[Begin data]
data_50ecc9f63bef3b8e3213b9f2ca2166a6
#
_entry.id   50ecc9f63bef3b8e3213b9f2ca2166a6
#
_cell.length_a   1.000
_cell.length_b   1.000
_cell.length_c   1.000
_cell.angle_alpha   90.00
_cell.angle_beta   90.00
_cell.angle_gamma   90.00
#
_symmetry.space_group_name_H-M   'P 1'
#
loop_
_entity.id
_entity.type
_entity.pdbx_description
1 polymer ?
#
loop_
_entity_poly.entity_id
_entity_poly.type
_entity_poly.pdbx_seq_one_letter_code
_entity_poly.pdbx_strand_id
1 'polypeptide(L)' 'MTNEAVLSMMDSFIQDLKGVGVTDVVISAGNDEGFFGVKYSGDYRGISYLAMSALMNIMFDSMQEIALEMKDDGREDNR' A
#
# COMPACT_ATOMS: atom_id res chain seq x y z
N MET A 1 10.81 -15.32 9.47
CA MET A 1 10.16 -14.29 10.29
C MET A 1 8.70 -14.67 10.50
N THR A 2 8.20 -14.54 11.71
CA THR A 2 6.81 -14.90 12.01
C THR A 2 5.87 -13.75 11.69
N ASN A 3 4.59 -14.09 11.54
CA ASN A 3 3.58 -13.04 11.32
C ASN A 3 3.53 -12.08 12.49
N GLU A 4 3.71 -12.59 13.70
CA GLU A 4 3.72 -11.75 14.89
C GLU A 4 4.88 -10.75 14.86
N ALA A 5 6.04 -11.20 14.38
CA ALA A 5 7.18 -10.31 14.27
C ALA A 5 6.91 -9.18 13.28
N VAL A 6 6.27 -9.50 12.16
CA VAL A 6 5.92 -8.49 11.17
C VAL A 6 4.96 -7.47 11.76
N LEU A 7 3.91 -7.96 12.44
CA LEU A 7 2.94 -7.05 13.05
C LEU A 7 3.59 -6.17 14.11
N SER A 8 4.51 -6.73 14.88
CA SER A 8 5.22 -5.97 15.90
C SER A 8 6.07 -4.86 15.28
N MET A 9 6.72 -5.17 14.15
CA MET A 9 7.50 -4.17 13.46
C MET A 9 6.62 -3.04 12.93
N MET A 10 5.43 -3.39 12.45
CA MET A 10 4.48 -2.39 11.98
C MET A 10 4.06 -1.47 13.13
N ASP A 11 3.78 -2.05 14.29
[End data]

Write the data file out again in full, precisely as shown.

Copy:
data_50ecc9f63bef3b8e3213b9f2ca2166a6
#
_entry.id   50ecc9f63bef3b8e3213b9f2ca2166a6
#
_cell.length_a   1.000
_cell.length_b   1.000
_cell.length_c   1.000
_cell.angle_alpha   90.00
_cell.angle_beta   90.00
_cell.angle_gamma   90.00
#
_symmetry.space_group_name_H-M   'P 1'
#
loop_
_entity.id
_entity.type
_entity.pdbx_description
1 polymer ?
#
loop_
_entity_poly.entity_id
_entity_poly.type
_entity_poly.pdbx_seq_one_letter_code
_entity_poly.pdbx_strand_id
1 'polypeptide(L)' 'MTNEAVLSMMDSFIQDLKGVGVTDVVISAGNDEGFFGVKYSGDYRGISYLAMSALMNIMFDSMQEIALEMKDDGREDNR' A
#
# COMPACT_ATOMS: atom_id res chain seq x y z
N MET A 1 10.81 -15.32 9.47
CA MET A 1 10.16 -14.29 10.29
C MET A 1 8.70 -14.67 10.50
N THR A 2 8.20 -14.54 11.71
CA THR A 2 6.81 -14.90 12.01
C THR A 2 5.87 -13.75 11.69
N ASN A 3 4.59 -14.09 11.54
CA ASN A 3 3.58 -13.04 11.32
C ASN A 3 3.53 -12.08 12.49
N GLU A 4 3.71 -12.59 13.70
CA GLU A 4 3.72 -11.75 14.89
C GLU A 4 4.88 -10.75 14.86
N ALA A 5 6.04 -11.20 14.38
CA ALA A 5 7.18 -10.31 14.27
C ALA A 5 6.91 -9.18 13.28
N VAL A 6 6.27 -9.50 12.16
CA VAL A 6 5.92 -8.49 11.17
C VAL A 6 4.96 -7.47 11.76
N LEU A 7 3.91 -7.96 12.44
CA LEU A 7 2.94 -7.05 13.05
C LEU A 7 3.59 -6.17 14.11
N SER A 8 4.51 -6.73 14.88
CA SER A 8 5.22 -5.97 15.90
C SER A 8 6.07 -4.86 15.28
N MET A 9 6.72 -5.17 14.15
CA MET A 9 7.50 -4.17 13.46
C MET A 9 6.62 -3.04 12.93
N MET A 10 5.43 -3.39 12.45
CA MET A 10 4.48 -2.39 11.98
C MET A 10 4.06 -1.47 13.13
N ASP A 11 3.78 -2.05 14.29